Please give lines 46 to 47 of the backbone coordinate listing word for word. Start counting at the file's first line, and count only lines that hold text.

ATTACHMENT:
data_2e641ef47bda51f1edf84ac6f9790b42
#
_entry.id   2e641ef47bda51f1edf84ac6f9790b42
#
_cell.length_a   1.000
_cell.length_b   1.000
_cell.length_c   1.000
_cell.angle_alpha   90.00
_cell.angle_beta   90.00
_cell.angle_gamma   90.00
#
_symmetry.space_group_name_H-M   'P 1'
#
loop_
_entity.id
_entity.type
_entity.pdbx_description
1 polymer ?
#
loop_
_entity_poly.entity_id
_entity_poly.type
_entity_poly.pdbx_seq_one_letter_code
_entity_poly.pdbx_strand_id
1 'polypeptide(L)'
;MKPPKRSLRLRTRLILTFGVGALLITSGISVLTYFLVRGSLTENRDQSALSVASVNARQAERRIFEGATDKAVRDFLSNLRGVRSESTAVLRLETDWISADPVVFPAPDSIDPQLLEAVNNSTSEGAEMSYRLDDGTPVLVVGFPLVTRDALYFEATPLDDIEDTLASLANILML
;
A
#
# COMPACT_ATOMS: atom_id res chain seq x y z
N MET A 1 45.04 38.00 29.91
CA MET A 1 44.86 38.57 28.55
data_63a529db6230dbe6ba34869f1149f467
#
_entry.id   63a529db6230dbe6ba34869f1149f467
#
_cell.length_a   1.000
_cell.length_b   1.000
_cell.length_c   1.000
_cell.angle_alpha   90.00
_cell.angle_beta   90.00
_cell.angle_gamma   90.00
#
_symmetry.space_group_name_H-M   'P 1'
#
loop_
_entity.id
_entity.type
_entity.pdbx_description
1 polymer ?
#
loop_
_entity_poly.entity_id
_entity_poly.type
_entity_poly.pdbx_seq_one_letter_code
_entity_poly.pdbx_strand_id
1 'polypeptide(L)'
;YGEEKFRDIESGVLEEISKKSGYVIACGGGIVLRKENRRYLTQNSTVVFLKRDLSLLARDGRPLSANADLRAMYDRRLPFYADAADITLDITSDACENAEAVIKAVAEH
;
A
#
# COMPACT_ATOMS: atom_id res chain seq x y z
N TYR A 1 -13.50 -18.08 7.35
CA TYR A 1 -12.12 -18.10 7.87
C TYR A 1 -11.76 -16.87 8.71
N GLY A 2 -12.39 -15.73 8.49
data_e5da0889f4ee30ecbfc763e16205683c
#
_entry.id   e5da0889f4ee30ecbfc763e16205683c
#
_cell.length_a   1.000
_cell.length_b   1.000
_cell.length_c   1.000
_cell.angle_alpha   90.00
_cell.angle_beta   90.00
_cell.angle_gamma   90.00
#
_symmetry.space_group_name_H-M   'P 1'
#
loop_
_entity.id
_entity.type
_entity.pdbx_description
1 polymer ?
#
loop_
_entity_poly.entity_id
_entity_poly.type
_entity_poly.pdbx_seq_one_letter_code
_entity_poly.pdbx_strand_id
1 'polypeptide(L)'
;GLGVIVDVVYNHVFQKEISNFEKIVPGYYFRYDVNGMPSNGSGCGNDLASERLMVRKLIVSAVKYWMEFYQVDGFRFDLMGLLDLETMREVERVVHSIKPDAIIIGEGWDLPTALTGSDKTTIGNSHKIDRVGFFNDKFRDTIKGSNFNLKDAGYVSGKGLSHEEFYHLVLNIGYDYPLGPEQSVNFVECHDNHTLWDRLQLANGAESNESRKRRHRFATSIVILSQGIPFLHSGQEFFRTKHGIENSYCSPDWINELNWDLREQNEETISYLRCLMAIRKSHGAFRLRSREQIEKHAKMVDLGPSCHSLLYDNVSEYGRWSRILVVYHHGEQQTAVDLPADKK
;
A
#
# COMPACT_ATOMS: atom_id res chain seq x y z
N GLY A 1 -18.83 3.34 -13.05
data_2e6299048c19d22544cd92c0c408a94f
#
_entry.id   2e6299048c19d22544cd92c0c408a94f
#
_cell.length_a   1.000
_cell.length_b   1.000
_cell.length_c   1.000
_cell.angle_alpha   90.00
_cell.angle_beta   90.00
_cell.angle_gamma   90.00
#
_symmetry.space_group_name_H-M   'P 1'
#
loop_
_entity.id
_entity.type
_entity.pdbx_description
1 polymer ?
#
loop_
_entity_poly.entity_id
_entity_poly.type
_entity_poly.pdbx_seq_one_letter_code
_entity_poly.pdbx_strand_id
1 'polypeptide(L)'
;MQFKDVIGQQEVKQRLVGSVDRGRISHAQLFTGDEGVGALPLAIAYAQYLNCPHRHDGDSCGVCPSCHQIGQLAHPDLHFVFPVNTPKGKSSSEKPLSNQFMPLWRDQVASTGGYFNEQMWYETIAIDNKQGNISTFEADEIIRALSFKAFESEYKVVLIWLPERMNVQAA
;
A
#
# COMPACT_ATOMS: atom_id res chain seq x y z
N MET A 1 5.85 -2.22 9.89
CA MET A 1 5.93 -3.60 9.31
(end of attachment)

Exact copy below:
loop_
_entity.id